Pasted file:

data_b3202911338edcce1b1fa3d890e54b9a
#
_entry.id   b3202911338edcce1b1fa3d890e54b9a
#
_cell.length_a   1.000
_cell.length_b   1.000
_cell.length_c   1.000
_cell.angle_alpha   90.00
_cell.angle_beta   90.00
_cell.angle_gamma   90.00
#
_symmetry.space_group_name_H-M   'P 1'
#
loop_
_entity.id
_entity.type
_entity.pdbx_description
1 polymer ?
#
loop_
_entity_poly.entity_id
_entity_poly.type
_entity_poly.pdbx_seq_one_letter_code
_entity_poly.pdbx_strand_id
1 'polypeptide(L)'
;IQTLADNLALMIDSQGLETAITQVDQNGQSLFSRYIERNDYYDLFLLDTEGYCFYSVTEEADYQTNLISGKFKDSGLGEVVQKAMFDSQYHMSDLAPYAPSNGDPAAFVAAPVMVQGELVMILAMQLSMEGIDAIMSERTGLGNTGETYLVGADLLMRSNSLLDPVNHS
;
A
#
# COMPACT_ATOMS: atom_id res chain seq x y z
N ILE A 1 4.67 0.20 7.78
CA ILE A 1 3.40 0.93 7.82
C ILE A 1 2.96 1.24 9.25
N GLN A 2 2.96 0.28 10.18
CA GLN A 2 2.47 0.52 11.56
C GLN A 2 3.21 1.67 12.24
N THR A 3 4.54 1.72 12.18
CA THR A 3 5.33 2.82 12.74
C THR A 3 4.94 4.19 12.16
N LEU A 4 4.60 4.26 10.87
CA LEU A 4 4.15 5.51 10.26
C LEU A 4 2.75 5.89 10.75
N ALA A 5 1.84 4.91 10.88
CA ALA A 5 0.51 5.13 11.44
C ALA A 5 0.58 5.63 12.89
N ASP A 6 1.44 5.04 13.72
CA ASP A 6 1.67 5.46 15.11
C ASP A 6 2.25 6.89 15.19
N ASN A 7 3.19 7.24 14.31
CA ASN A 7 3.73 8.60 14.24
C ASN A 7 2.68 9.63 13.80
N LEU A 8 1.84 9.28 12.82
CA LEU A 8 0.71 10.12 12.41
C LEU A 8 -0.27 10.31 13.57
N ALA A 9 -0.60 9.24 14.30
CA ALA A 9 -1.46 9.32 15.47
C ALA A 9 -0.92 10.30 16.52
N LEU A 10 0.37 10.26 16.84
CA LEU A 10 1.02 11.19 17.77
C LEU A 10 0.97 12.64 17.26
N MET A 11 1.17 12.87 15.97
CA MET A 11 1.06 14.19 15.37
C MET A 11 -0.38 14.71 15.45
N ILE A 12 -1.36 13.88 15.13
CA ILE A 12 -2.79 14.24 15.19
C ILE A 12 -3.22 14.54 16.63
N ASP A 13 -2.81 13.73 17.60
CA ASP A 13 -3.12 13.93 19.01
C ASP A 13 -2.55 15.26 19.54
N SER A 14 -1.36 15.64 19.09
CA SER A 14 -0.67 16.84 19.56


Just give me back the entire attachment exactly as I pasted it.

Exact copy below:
data_b3202911338edcce1b1fa3d890e54b9a
#
_entry.id   b3202911338edcce1b1fa3d890e54b9a
#
_cell.length_a   1.000
_cell.length_b   1.000
_cell.length_c   1.000
_cell.angle_alpha   90.00
_cell.angle_beta   90.00
_cell.angle_gamma   90.00
#
_symmetry.space_group_name_H-M   'P 1'
#
loop_
_entity.id
_entity.type
_entity.pdbx_description
1 polymer ?
#
loop_
_entity_poly.entity_id
_entity_poly.type
_entity_poly.pdbx_seq_one_letter_code
_entity_poly.pdbx_strand_id
1 'polypeptide(L)'
;IQTLADNLALMIDSQGLETAITQVDQNGQSLFSRYIERNDYYDLFLLDTEGYCFYSVTEEADYQTNLISGKFKDSGLGEVVQKAMFDSQYHMSDLAPYAPSNGDPAAFVAAPVMVQGELVMILAMQLSMEGIDAIMSERTGLGNTGETYLVGADLLMRSNSLLDPVNHS
;
A
#
# COMPACT_ATOMS: atom_id res chain seq x y z
N ILE A 1 4.67 0.20 7.78
CA ILE A 1 3.40 0.93 7.82
C ILE A 1 2.96 1.24 9.25
N GLN A 2 2.96 0.28 10.18
CA GLN A 2 2.47 0.52 11.56
C GLN A 2 3.21 1.67 12.24
N THR A 3 4.54 1.72 12.18
CA THR A 3 5.33 2.82 12.74
C THR A 3 4.94 4.19 12.16
N LEU A 4 4.60 4.26 10.87
CA LEU A 4 4.15 5.51 10.26
C LEU A 4 2.75 5.89 10.75
N ALA A 5 1.84 4.91 10.88
CA ALA A 5 0.51 5.13 11.44
C ALA A 5 0.58 5.63 12.89
N ASP A 6 1.44 5.04 13.72
CA ASP A 6 1.67 5.46 15.11
C ASP A 6 2.25 6.89 15.19
N ASN A 7 3.19 7.24 14.31
CA ASN A 7 3.73 8.60 14.24
C ASN A 7 2.68 9.63 13.80
N LEU A 8 1.84 9.28 12.82
CA LEU A 8 0.71 10.12 12.41
C LEU A 8 -0.27 10.31 13.57
N ALA A 9 -0.60 9.24 14.30
CA ALA A 9 -1.46 9.32 15.47
C ALA A 9 -0.92 10.30 16.52
N LEU A 10 0.37 10.26 16.84
CA LEU A 10 1.02 11.19 17.77
C LEU A 10 0.97 12.64 17.26
N MET A 11 1.17 12.87 15.97
CA MET A 11 1.06 14.19 15.37
C MET A 11 -0.38 14.71 15.45
N ILE A 12 -1.36 13.88 15.13
CA ILE A 12 -2.79 14.24 15.19
C ILE A 12 -3.22 14.54 16.63
N ASP A 13 -2.81 13.73 17.60
CA ASP A 13 -3.12 13.93 19.01
C ASP A 13 -2.55 15.26 19.54
N SER A 14 -1.36 15.64 19.09
CA SER A 14 -0.67 16.84 19.56